El Pais Owner Said to Plan $3.8 Billion Debt Restructuring

Promotora de Informaciones SA, the publisher of El Pais newspaper, wants to reorganize the terms of about 2.9 billion euros ($3.8 billion) of debt, according to a person familiar with the matter.

Prisa, as Spain’s biggest media company is known, plans to propose terms of the restructuring to lenders as soon as next month, the person said, asking not to be identified because the deliberations are private.

The unprofitable media company is reopening talks as about 1.28 billion euros of loans near an initial maturity date in March 2014, according to its latest annual report. Shares of Prisa have fallen about 40 percent in the past year as newspaper readership and advertising decline and the euro-area’s fourth-largest economy endures a six-year economic slump and rising unemployment.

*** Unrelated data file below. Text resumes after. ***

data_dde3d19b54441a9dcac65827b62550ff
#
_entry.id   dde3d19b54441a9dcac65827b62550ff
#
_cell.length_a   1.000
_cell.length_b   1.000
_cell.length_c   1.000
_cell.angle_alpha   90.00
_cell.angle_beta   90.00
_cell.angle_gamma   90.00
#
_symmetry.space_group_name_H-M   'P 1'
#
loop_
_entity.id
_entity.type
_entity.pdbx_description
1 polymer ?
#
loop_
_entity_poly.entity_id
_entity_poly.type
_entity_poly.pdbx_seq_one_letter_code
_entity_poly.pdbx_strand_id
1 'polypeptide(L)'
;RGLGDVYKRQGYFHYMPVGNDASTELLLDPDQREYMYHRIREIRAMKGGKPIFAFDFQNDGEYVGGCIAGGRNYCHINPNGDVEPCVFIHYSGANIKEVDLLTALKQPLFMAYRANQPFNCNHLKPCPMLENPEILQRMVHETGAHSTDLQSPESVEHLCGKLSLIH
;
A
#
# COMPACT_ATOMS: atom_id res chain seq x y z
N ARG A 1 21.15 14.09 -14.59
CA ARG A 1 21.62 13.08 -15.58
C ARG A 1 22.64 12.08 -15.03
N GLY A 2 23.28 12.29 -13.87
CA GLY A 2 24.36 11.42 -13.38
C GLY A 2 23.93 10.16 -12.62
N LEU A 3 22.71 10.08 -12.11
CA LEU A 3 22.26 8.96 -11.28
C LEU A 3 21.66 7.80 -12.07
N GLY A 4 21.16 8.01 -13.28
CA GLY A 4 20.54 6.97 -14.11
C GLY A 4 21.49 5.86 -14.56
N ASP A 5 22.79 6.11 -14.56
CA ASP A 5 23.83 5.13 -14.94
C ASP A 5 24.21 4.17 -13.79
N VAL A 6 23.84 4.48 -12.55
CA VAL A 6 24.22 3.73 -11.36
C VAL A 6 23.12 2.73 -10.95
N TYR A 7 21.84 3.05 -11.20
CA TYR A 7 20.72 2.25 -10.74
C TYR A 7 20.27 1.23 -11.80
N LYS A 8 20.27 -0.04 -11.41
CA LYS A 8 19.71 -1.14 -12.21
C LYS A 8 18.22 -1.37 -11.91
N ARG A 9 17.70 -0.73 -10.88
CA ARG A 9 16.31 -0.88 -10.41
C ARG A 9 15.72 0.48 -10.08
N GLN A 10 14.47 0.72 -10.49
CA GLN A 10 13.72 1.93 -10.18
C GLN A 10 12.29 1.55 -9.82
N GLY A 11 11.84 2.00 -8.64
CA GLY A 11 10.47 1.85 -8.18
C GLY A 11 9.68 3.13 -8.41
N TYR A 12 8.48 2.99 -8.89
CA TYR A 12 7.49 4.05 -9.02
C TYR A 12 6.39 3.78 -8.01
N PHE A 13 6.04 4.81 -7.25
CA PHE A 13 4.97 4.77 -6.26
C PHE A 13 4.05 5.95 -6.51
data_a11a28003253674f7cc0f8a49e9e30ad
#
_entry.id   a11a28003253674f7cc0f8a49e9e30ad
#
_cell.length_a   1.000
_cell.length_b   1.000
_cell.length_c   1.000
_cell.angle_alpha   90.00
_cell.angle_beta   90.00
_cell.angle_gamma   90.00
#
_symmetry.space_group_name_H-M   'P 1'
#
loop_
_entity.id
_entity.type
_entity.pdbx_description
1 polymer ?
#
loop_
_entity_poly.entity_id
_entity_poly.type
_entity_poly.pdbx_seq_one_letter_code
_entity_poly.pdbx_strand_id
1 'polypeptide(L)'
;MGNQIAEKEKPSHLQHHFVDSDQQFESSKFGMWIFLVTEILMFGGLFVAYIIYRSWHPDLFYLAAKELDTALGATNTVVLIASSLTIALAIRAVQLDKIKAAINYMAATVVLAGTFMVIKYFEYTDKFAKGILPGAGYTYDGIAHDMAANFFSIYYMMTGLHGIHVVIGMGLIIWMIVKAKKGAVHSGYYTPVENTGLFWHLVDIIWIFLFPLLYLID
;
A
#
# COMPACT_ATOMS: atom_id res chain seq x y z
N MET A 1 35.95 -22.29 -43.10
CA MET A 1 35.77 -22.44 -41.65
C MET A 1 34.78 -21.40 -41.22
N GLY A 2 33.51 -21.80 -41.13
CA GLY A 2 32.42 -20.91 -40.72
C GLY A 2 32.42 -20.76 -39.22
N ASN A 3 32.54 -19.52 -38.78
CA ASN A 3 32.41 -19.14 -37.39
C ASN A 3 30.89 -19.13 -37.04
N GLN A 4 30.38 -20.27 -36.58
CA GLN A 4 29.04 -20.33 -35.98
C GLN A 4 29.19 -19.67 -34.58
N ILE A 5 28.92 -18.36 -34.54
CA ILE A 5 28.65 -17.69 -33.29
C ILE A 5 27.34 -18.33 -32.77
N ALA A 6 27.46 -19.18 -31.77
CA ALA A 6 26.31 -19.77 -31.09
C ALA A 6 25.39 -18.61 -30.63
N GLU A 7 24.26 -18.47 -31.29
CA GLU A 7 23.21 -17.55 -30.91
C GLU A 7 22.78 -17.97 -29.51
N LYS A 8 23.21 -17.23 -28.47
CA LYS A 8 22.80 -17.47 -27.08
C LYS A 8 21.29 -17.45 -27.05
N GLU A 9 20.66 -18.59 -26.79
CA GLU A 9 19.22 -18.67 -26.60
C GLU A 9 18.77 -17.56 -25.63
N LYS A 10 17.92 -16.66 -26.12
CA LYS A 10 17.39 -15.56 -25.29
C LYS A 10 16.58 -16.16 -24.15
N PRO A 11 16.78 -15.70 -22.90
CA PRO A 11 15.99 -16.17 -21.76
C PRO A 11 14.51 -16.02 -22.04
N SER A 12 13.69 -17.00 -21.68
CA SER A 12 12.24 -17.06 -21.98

“The company needs this restructuring and the market was waiting for this deal to happen but we still need to see the results of the agreement and conditions imposed by banks,” Pedro Oliveira, an analyst at Banco BPI in Porto, Portugal, said by telephone today.

An official at Madrid-based Prisa declined to comment when contacted by Bloomberg News today.

Prisa shares were unchanged at 21.5 euro cents at 2:07 p.m. in Madrid, valuing the company at 218.6 million euros.

Reducing Debt

Prisa said earlier this month it was still holding talks with several companies to sell literature business Alfaguara as well as other assets as it seeks to reduce debt. Any deal will be announced after a binding agreement is reached, the company said. Prisa’s net loss was 255 million euros last year, compared with 451 million euros a year earlier.

The Spanish advertising market is poised to fall about 11 percent compared with a year earlier, said Eduardo Madinaveitia, a director for media research at Zenith Media in Madrid. It’s now at levels seen in the mid-1990s, he said.

“We’ve gone through six difficult years already and the outlook for advertising still remains very challenging after the first quarter,” Madinaveitia said in a phone interview last week. “April was also horrible. It’s just a complete disaster.”

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